October 2, 2019 - Centre for Documentary Architecture - The Matter of Data. Tracing the Materiality of Bauhaus Modernism
e-flux Architecture
October 2, 2019
October 2, 2019

Centre for Documentary Architecture

The Matter of Data. Tracing the Materiality of Bauhaus Modernism, Weimar, 2019. Photo: Heidi Gumpert.

The Matter of Data. Tracing the Materiality of Bauhaus Modernism
September 27–November 3, 2019

Bauhaus Museum Weimar
Stéphane-Hessel-Platz 1
99423 Weimar
Germany

documentary-architecture.org
www.klassik-stiftung.de
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The project The Matter of Data relates the migration history of so-called “Bauhaus modernism” to the logistics of exporting structural components and building materials from Germany to Palestine in the 1930s. Using the Centre for Documentary Architecture’s (CDA) methods of documentation and digital analysis, the Max Liebling House in Tel Aviv is explored as an illustrative nexus of the White City’s complex history. The exhibition links film and archival studies, material analyses, and digital building surveys within a comprehensive data platform, thereby presenting architecture as a document of historical and political relations.

Bauhaus modernism refers to the narratives of the three Bauhaus schools—Weimar, Dessau and Berlin, the stories of their protagonists and works, the diaspora that resulted from the Bauhaus, and the modern architecture associated with this movement. As the space of modernism seems so utterly fractured, this exhibition is devoted to the question of how we can capture, reconnect to and reengage a diffused body of knowledge. In this exhibition, following a cross-border and an open-data approach, the Centre for Documentary Architecture presents the methods of its namesake, documentary architecture. Using digital research techniques and archives, it aims to open up a geography of Bauhaus modernism. For it is in the materiality of buildings that historical and political forces can be seen to manifest themselves. The conceptual matrix that comprises this exhibition is thus organized along two axes: matter and data. This exhibition is based on a growing digital archive collected by the Centre for Documentary Architecture, which includes material analysis, documentations and interviews as it engages with the history of modernism and its various afterlives.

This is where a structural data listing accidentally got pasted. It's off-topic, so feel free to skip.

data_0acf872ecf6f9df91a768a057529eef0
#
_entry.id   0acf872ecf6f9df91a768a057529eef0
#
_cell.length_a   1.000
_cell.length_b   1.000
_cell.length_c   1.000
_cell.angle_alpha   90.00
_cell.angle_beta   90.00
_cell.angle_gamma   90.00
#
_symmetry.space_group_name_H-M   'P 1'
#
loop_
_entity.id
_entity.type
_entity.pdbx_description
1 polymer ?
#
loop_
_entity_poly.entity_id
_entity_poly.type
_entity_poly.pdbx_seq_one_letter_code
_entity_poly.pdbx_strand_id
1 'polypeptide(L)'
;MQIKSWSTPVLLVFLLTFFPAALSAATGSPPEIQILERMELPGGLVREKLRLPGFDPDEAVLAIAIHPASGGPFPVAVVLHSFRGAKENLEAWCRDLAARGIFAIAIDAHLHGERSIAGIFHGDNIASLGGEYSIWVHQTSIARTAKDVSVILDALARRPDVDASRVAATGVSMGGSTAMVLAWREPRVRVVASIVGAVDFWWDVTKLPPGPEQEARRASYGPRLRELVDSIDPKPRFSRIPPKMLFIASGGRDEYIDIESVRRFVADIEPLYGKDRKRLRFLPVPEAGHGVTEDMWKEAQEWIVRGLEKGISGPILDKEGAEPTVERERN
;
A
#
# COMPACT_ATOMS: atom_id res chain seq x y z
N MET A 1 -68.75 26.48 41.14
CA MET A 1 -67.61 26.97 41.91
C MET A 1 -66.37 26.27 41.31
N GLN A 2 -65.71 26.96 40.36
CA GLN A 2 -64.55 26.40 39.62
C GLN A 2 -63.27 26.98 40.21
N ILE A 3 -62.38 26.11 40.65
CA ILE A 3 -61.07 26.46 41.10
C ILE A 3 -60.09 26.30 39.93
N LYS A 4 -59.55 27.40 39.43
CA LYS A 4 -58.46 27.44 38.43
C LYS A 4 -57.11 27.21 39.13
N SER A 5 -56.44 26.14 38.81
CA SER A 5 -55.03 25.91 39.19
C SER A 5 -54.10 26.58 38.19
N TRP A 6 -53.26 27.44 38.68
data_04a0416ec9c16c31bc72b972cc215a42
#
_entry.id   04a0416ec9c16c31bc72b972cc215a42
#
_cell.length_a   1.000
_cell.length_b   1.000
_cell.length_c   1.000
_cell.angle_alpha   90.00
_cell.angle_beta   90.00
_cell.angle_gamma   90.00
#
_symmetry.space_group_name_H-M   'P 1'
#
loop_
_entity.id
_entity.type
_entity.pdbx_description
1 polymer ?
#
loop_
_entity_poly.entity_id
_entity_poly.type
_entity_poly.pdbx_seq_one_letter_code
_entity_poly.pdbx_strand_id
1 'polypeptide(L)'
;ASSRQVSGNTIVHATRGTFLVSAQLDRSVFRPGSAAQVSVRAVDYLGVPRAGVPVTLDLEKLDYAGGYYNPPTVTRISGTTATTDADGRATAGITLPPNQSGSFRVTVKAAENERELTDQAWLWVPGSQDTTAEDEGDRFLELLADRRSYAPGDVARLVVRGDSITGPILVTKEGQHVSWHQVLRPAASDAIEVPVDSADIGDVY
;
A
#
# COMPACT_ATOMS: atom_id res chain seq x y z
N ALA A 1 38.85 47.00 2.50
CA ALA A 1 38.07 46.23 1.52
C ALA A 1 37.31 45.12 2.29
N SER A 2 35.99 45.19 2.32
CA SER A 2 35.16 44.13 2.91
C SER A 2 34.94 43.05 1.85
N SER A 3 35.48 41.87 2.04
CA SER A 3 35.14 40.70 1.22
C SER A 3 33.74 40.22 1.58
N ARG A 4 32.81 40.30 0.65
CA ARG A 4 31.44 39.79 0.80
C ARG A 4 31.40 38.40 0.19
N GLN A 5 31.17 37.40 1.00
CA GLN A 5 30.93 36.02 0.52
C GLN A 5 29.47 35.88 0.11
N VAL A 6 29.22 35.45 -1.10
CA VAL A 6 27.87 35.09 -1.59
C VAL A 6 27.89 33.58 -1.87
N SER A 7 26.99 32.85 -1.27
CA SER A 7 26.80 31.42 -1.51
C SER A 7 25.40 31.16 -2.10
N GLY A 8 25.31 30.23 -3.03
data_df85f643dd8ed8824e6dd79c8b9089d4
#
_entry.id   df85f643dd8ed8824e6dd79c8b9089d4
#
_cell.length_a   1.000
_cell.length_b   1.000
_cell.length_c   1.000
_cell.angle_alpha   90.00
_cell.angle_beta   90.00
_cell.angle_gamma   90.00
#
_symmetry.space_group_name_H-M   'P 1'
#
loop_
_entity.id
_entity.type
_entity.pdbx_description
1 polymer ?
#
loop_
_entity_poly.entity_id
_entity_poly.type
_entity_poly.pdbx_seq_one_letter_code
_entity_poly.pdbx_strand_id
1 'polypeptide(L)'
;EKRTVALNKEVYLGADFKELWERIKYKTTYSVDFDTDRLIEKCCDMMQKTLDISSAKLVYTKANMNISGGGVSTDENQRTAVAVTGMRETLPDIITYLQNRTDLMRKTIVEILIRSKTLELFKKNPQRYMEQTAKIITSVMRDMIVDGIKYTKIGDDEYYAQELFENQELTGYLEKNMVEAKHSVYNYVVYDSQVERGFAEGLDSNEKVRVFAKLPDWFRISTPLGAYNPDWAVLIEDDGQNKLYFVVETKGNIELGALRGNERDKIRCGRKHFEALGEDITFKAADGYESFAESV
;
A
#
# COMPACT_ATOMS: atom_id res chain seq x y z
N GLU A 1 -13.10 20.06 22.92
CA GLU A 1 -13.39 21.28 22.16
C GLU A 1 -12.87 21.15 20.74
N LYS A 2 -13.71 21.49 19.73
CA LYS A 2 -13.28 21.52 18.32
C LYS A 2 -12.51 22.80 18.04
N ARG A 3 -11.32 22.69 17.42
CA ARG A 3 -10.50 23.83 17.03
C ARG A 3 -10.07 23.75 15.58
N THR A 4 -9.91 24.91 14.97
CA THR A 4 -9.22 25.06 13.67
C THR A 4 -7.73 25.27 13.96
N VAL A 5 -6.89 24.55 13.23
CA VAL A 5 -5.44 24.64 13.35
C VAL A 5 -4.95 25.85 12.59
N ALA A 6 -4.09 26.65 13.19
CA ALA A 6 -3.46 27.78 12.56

At the centre of this exhibition is a material documentation and digital analysis of the Max Liebling House built by Dov Karmi in Tel Aviv in 1937. This study of the building takes the viewer across different locations and periods, scales and durations. The design of the building is traced to debates undertaken in architectural schools associated with the modernist movement in Germany and in Europe during the interwar period, including the Bauhaus. It connects the story of the building’s inhabitants to trajectories of exile and forced migration after the rise of the Hitler regime. It finds traces of the building materials imported to Palestine from Nazi Germany, and it looks at the growth of Tel Aviv’s White City in relation to the emergence of other modernist cities across the Orient. 

Including an 8-screen-video wall, a comprehensive data platform, a table presenting an archive of documents, interviews and objects, a model and a woven carpet, the exhibition thus presents architecture as a solidification of complex historical and political relations, movements and flows, of matter and data. 

 

A project by the Centre for Documentary Architecture under the direction of Ines Weizman. On the initiative of the Bauhaus Kooperation Berlin Dessau Weimar in collaboration with the Bauhaus-Universität Weimar. On the occasion of 100 jahre bauhaus as part of the Triennale of Modernism 2019. Supported by the Federal Foreign Office and the “Federal Government Commissioner for Culture and the Media” based on a decision of the German Bundestag.

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